Epigenetic Control Of Irf1 Responses In HIV-exposed Seronegative Versus HIV-susceptible Individuals.
Jaoko Walter G.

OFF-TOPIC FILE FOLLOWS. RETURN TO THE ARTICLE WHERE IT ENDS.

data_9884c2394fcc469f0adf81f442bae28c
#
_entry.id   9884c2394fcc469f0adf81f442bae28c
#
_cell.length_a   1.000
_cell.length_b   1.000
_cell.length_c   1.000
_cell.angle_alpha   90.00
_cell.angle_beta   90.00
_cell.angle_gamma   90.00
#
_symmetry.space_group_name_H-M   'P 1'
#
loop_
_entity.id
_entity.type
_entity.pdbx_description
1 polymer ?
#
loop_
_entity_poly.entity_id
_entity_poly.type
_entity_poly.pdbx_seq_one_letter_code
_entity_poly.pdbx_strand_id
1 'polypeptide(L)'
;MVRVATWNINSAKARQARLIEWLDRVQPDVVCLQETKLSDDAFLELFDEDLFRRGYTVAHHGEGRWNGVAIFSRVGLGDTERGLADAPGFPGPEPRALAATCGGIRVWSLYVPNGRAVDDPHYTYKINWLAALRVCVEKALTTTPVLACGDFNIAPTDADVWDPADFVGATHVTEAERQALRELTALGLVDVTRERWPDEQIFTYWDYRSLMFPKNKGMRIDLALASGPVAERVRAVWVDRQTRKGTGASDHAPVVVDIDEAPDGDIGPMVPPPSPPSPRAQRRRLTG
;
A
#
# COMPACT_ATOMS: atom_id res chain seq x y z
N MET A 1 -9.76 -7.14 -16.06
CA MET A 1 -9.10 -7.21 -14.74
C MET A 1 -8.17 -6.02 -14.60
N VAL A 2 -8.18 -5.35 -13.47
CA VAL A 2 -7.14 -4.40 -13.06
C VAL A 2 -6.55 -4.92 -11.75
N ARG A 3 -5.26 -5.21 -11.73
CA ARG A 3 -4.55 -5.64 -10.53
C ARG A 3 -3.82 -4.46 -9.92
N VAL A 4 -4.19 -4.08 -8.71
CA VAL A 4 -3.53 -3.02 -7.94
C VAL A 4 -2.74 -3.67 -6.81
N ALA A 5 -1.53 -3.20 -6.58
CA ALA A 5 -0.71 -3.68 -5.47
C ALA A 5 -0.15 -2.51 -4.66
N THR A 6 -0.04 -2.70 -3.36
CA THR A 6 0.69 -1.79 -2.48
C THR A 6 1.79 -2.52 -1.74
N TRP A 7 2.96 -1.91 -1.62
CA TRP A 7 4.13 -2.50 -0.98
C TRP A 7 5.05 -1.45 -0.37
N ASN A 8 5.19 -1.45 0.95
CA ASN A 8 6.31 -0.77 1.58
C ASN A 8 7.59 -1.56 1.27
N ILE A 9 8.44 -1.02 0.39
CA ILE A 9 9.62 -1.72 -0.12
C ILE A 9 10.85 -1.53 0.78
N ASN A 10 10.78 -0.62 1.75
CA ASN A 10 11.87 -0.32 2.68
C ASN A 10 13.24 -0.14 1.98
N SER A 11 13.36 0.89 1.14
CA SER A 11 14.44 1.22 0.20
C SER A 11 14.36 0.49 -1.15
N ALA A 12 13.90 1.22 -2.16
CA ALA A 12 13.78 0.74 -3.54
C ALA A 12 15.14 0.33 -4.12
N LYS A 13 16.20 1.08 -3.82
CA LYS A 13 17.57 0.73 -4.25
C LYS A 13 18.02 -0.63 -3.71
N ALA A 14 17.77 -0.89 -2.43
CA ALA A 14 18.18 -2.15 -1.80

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Not all individuals exposed to HIV become infected. Understanding why these HIV-exposed seronegative individuals remain uninfected will help inform the development of preventative measures against HIV infection. Interferon regulatory factor-1 (IRF1) plays a critical role both in host antiviral immunity and in HIV-1 replication. This study examined IRF1 expression regulation in the ex vivo peripheral blood mononuclear cells of HIV-exposed seronegative commercial sex workers who can be epidemiologically defined as relatively resistant to HIV infection (HIV-R), versus HIV-uninfected, susceptible controls (HIV-S). Whereas HIV-susceptible individuals demonstrated a biphasic, prolonged increase in IRF1 expression after interferon-γ stimulation, HIV-R individuals demonstrated a robust, but transient response. We also found that the IRF1 promoter in HIV-R was primed by increased basal histone deacetylase-2 binding, independently of transcription regulators, STAT1 and nuclear factor-κB/p65, implicating an epigenetic silencing mechanism. Interestingly, the transitory IRF1 response in HIV-R was sufficient in comparable regulation of interleukin-12 and interleukin-4 expression compared with the HIV-susceptible controls. This is the first study characterizing IRF1 responsiveness in individuals who demonstrate altered susceptibility to HIV infection. These data suggest that transitory IRF1 responsiveness in HIV-R may be one of the key contributors to the altered susceptibility to HIV infection during the early stages of primary HIV infection